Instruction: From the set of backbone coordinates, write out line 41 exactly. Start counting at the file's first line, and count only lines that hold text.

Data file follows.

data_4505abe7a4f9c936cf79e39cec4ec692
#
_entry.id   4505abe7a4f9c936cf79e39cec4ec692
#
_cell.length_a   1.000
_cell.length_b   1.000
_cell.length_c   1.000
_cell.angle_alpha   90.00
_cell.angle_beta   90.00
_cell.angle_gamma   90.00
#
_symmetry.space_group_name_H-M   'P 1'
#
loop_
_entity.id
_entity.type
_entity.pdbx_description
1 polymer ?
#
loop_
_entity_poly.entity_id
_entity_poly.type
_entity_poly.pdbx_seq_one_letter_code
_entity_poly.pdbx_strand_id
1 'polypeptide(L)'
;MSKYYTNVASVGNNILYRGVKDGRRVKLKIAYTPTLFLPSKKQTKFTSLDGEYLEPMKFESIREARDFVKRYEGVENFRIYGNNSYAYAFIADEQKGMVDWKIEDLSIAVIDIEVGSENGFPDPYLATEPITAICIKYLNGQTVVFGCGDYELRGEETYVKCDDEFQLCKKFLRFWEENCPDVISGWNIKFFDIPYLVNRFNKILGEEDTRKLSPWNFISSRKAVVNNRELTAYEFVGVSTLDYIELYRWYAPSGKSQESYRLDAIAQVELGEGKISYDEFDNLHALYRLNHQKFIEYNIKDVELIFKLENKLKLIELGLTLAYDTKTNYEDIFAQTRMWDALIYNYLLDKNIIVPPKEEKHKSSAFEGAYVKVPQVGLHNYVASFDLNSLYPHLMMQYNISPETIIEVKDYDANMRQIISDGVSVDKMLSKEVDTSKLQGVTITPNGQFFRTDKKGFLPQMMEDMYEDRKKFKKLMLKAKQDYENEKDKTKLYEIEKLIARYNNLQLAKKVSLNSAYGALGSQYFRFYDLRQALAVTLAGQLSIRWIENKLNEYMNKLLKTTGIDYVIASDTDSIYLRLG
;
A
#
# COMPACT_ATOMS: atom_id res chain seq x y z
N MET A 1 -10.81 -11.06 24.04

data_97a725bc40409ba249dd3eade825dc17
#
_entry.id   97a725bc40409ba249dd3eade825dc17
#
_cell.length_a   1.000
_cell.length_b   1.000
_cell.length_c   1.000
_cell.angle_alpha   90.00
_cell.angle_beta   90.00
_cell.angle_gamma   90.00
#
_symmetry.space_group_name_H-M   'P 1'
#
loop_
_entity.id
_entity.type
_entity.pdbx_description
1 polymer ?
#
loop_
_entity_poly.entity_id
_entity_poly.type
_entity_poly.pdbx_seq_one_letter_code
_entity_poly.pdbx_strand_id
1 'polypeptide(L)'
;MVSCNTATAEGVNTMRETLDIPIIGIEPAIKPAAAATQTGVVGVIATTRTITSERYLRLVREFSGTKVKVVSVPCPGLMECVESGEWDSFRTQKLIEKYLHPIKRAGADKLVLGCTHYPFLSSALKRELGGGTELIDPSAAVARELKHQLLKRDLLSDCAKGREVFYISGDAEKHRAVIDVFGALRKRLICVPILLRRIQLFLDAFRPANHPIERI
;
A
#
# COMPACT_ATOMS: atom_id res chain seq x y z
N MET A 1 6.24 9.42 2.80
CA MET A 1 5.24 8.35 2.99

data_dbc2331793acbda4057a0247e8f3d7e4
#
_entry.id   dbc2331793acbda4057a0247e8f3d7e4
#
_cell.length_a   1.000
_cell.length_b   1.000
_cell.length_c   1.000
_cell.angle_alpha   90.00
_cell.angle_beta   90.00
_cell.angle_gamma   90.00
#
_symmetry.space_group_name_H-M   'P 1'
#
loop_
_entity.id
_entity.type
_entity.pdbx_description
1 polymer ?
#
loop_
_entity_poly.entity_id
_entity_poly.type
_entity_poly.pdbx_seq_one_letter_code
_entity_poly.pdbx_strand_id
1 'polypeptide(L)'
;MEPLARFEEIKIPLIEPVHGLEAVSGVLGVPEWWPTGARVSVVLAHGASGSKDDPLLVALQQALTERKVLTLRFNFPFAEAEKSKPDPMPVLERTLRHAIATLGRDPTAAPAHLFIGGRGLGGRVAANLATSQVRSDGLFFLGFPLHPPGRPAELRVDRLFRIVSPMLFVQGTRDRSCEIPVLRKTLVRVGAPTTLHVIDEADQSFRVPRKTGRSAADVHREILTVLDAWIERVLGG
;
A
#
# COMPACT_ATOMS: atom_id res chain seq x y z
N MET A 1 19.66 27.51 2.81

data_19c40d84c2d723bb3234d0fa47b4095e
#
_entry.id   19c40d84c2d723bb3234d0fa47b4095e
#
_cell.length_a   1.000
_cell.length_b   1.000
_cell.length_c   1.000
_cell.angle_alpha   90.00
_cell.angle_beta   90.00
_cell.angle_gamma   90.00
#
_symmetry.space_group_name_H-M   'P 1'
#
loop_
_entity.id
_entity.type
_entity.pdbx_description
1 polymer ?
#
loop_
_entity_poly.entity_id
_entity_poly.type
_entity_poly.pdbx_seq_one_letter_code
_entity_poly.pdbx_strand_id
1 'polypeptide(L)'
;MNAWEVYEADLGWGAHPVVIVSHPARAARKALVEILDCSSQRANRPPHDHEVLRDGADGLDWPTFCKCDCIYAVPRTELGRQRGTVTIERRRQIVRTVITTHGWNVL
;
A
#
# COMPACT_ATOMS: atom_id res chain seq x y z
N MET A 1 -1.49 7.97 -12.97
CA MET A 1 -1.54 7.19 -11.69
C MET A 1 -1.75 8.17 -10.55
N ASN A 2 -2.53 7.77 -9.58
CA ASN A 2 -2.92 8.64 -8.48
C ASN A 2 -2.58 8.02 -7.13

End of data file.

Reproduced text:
_cell.angle_gamma   90.00